Tuesday, November 12, 2013

Dambisa Moyo - is China the new model?

Interesting, isn't it? Just look at what America is doing with our own democratic system. Half of us don't even want to make sure we have access to healthcare, let alone the rest of the world. Half of us don't even want to educate ourselves, let alone see others being educated.

Just recently, Republicans brought our country to the brink of default, because they couldn't accept that they'd lost an election. Even getting over that hurdle only gave us a three-month breathing space, with right-wingers threatening to go through with their threats next time.

This has happened twice already in recent years, and each time it does, it damages our economy. Now we're going to go through it every three months? No one is doing this to America. We Americans are doing it to ourselves - not all of us, admittedly, but still, what example does this show to the rest of the world?

Here's Thomas L. Friedman:
Having lived and worked abroad for many years, I’m sensitive to the changing ways that foreigners look at America. Over the years, I’ve seen an America that was respected, hated, feared and loved. But traveling around China and Singapore last week, I was confronted repeatedly with an attitude toward America that I’ve never heard before: “What’s up with you guys?” ...

“Few Americans are aware of how much America has lost in this recent episode of bringing the American economy to the edge of a cliff,” said Kishore Mahbubani, the dean of the Lee Kuan Yew School of Public Policy here, and the author of “The Great Convergence: Asia, the West, and the Logic of One World.” “People always looked up to America as the best-run country, the most reasonable, the most sensible. And now people are asking: ‘Can America manage itself and what are the implications for us’ ” — if it can’t? ...

Worse, whenever you’d visit China or Singapore, it was always the people there who used to be on the defensive when discussing democracy. Now, as an American, you’re the one who wants to steer away from that subject. After all, how much should we be bragging about a system where it takes $20 million to be elected to the Senate; or where a majority of our members of Congress choose their voters through gerrymandering rather than voters choosing them; or where voting rights laws are being weakened; or where lawmakers spend most of their free time raising money, not studying issues; or where our Congress has become a forum for legalized bribery; or where we just had a minority of a minority threaten to undermine America’s credit rating if we didn’t overturn an enacted law on health care; or where we can’t pass even the most common sense gun law banning assault weapons after the mass murder of schoolchildren?

I hear similar remarks from Europeans who are just astounded at the level of superstition in America. OK, call it religion if you like, but when such large numbers of the population don't accept evolution, global warming, or even the age of the Earth - 6,000 years old? really? - that's superstition, whether there are religious beliefs behind it or not.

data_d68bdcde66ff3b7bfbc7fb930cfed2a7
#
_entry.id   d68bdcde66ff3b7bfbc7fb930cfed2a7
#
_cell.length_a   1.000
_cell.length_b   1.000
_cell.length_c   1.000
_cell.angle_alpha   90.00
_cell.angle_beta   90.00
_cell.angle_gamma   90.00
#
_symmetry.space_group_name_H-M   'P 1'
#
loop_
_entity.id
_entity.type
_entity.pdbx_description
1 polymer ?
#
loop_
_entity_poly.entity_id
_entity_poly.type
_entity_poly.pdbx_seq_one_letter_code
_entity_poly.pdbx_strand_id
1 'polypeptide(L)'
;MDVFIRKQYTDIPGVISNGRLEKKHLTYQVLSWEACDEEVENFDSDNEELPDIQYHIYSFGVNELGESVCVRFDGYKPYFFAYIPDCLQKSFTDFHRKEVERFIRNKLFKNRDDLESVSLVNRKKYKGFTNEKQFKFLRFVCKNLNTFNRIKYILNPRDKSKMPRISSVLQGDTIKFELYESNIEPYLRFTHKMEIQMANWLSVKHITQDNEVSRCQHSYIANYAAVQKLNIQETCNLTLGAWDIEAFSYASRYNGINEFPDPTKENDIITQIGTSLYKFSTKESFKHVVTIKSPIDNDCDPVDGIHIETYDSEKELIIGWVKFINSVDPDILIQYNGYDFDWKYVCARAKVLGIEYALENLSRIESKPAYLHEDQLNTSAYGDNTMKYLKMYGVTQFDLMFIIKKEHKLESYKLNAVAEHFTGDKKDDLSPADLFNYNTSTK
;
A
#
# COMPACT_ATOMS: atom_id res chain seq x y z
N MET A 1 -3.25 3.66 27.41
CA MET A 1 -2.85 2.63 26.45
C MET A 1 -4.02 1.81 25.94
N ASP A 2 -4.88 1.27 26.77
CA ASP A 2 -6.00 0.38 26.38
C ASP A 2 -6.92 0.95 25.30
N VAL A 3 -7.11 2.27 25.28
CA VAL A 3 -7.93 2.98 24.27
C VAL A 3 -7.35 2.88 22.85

Face it, most of these examples are issues and policies being pushed by the religious right. And yet, our only enemies in the world are also religious nuts. I've heard arguments similar to those in the video above, but with the idea that we should spread secularism worldwide before we even try to spread democracy. But as a nation, we're horribly faith-based ourselves.

What does that show rational observers in developing nations?

And do we really have 'private capitalism' in America? To some extent, sure. But in court cases like Citizens United, we've basically legalized corruption. How different is this from 'state capitalism,' if corporations run our government?

Yesterday, I posted Robert Reich's video about income inequality. Well, did you see that graph of income inequality in the video above? Did you see how income inequality is getting worse in America at the same time it's getting better in China? What does that tell the rest of the world?

Finally, how many people in America don't even bother to vote? How many don't vote regularly, in every election? We end up with a minimum of a minimum picking candidates in primary elections (this is why fanatics can control the Republican Party, even as a minority within the party), and with a minimum even bothering to pick between the two once you get to the general election.

Why should the rest of the world care about democracy when we obviously don't? Maybe China does have the better model government. For decades now, Americans have apparently been trying to demonstrate that we don't.

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